carbohydrates and protein synthesis?

Question by : carbohydrates and protein synthesis?
Today my teacher said that post workout carbs “unlock” the cell to allow protein synthesis. I know this is over simplified and would like to know the science behind it.

Best answer:

Answer by Confused Dave
There is a hypothesis that net muscle synthesis (which is a balance between the amount of protein being made and destroyed naturally by your muscles) is affected by the hormone insulin. Insulin is a hormone that’s probably best known for it’s role in regulating carbohydrates (dysregulation of insulin results in diabetes), but it has a range of other, more subtle functions in the body, including neurological functions and as an anabolic growth factor. That last one means that when you have lots of insulin, your body builds more stuff up than it’s breaks down, muscles included.

Insulin is regulated by blood sugar, so when blood sugar is low (as when fasting or performing a workout), insulin is low. This is good while you’re doing you workout, because working under low-sugar conditions stresses out your muscles and makes them “want” to grow and improve. The idea is that by dosing yourself with sugar as soon as the workout is over, you’ll raise your insulin levels and improve your net muscle synthesis (mostly by *decreasing* the rate of natural protein breakdown).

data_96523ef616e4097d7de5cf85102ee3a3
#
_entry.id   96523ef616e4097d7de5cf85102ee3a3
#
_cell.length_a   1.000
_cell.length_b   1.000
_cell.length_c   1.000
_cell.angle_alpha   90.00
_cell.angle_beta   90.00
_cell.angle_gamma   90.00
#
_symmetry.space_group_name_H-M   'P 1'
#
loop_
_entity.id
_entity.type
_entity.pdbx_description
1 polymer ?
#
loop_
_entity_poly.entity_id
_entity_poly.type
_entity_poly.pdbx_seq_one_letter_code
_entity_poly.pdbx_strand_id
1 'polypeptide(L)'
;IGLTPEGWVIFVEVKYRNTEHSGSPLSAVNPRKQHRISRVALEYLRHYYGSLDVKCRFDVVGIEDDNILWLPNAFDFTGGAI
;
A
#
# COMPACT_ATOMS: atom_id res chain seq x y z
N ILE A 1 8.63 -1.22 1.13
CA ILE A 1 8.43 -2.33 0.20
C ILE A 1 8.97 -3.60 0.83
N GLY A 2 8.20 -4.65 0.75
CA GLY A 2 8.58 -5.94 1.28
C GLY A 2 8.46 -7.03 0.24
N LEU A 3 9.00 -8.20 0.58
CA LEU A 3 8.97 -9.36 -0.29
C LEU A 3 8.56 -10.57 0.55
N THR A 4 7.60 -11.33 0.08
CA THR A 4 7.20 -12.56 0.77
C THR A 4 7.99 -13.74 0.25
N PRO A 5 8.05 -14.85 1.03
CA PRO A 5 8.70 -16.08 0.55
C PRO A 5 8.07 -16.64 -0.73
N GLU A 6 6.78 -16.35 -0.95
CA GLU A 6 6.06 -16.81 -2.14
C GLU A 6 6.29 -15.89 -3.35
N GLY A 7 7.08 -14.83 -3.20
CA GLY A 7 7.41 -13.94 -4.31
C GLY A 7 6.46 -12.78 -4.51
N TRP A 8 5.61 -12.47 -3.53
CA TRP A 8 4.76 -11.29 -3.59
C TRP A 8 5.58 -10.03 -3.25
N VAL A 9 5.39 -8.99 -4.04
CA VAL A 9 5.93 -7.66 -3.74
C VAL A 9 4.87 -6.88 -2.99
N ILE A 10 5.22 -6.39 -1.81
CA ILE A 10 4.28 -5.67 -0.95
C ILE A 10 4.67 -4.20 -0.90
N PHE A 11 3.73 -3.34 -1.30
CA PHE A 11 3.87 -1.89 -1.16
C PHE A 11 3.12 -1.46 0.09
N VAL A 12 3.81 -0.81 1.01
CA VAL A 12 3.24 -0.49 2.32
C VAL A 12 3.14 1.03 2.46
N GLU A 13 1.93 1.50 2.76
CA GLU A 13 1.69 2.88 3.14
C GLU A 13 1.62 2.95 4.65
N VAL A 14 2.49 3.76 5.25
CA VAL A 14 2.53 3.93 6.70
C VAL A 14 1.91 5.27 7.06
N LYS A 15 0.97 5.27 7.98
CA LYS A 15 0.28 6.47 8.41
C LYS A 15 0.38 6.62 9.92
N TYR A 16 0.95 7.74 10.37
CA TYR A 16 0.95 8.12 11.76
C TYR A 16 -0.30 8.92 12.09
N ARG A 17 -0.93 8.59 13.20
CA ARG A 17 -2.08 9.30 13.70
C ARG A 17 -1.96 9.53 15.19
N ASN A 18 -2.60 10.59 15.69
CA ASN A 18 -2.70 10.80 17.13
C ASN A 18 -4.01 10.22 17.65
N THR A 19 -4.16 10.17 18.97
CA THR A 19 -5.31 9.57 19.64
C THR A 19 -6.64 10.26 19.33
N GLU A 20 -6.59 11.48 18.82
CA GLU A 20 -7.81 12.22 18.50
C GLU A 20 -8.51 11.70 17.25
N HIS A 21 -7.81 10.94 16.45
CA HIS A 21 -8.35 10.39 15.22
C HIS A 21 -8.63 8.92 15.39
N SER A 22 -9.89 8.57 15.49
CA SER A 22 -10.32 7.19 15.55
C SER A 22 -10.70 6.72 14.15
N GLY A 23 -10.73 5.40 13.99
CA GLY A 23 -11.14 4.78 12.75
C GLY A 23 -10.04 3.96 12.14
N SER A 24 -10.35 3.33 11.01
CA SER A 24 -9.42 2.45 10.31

I want to flag up that while this is a plausible biological model, it’s still a matter of some debate whether it’s better to just have carbs after a workout, or whether it’s better to have a mix of carbs and amino acids. They key is to get the nutrients into your bloodstream as quickly as possible. But it’s insulin that’s proposed to be the benefit of post-exercise carbs.

I’d also like to flag up that this is suggested as a technique as part of a bodybuilding programme to build up muscle as fast as possible. It’s worth remembering that not everything that builds muscle is necessarily good for your body as a whole, and causing your insulin to spike repeatedly might not actually be something that’s good for you in the long term. If the purpose of your exercise programme is to increase your general fitness, as opposed to building more muscle at all costs, this is probably unnecessary, but as far as dietary supplements for bodybuilding go, it’s probably pretty innoccuous.

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